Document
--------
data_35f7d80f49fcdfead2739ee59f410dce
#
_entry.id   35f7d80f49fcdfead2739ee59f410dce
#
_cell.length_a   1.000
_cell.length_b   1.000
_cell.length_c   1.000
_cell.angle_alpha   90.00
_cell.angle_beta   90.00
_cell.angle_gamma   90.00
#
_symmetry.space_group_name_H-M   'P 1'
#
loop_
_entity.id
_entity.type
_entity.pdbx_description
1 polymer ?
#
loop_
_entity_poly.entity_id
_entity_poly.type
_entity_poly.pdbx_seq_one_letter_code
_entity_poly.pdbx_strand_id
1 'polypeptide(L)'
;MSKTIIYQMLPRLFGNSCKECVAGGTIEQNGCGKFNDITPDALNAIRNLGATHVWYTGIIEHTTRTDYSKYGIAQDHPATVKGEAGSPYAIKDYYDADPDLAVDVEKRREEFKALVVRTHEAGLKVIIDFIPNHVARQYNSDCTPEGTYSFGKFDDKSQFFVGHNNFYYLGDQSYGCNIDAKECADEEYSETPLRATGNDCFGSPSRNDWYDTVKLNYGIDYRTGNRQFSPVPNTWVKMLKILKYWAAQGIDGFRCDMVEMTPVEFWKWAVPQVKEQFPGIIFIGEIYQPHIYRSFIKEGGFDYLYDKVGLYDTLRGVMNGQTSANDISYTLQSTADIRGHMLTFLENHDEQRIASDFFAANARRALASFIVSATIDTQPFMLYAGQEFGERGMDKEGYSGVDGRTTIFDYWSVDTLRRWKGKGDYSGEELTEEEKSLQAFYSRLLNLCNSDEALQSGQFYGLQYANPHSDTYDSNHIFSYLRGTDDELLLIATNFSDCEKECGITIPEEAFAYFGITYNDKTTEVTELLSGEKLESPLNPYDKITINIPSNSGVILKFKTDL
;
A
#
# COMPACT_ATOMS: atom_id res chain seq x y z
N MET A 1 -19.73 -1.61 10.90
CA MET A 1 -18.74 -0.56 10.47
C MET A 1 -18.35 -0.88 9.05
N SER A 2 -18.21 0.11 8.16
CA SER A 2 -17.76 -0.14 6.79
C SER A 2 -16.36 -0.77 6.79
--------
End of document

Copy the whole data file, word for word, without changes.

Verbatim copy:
data_35f7d80f49fcdfead2739ee59f410dce
#
_entry.id   35f7d80f49fcdfead2739ee59f410dce
#
_cell.length_a   1.000
_cell.length_b   1.000
_cell.length_c   1.000
_cell.angle_alpha   90.00
_cell.angle_beta   90.00
_cell.angle_gamma   90.00
#
_symmetry.space_group_name_H-M   'P 1'
#
loop_
_entity.id
_entity.type
_entity.pdbx_description
1 polymer ?
#
loop_
_entity_poly.entity_id
_entity_poly.type
_entity_poly.pdbx_seq_one_letter_code
_entity_poly.pdbx_strand_id
1 'polypeptide(L)'
;MSKTIIYQMLPRLFGNSCKECVAGGTIEQNGCGKFNDITPDALNAIRNLGATHVWYTGIIEHTTRTDYSKYGIAQDHPATVKGEAGSPYAIKDYYDADPDLAVDVEKRREEFKALVVRTHEAGLKVIIDFIPNHVARQYNSDCTPEGTYSFGKFDDKSQFFVGHNNFYYLGDQSYGCNIDAKECADEEYSETPLRATGNDCFGSPSRNDWYDTVKLNYGIDYRTGNRQFSPVPNTWVKMLKILKYWAAQGIDGFRCDMVEMTPVEFWKWAVPQVKEQFPGIIFIGEIYQPHIYRSFIKEGGFDYLYDKVGLYDTLRGVMNGQTSANDISYTLQSTADIRGHMLTFLENHDEQRIASDFFAANARRALASFIVSATIDTQPFMLYAGQEFGERGMDKEGYSGVDGRTTIFDYWSVDTLRRWKGKGDYSGEELTEEEKSLQAFYSRLLNLCNSDEALQSGQFYGLQYANPHSDTYDSNHIFSYLRGTDDELLLIATNFSDCEKECGITIPEEAFAYFGITYNDKTTEVTELLSGEKLESPLNPYDKITINIPSNSGVILKFKTDL
;
A
#
# COMPACT_ATOMS: atom_id res chain seq x y z
N MET A 1 -19.73 -1.61 10.90
CA MET A 1 -18.74 -0.56 10.47
C MET A 1 -18.35 -0.88 9.05
N SER A 2 -18.21 0.11 8.16
CA SER A 2 -17.76 -0.14 6.79
C SER A 2 -16.36 -0.77 6.79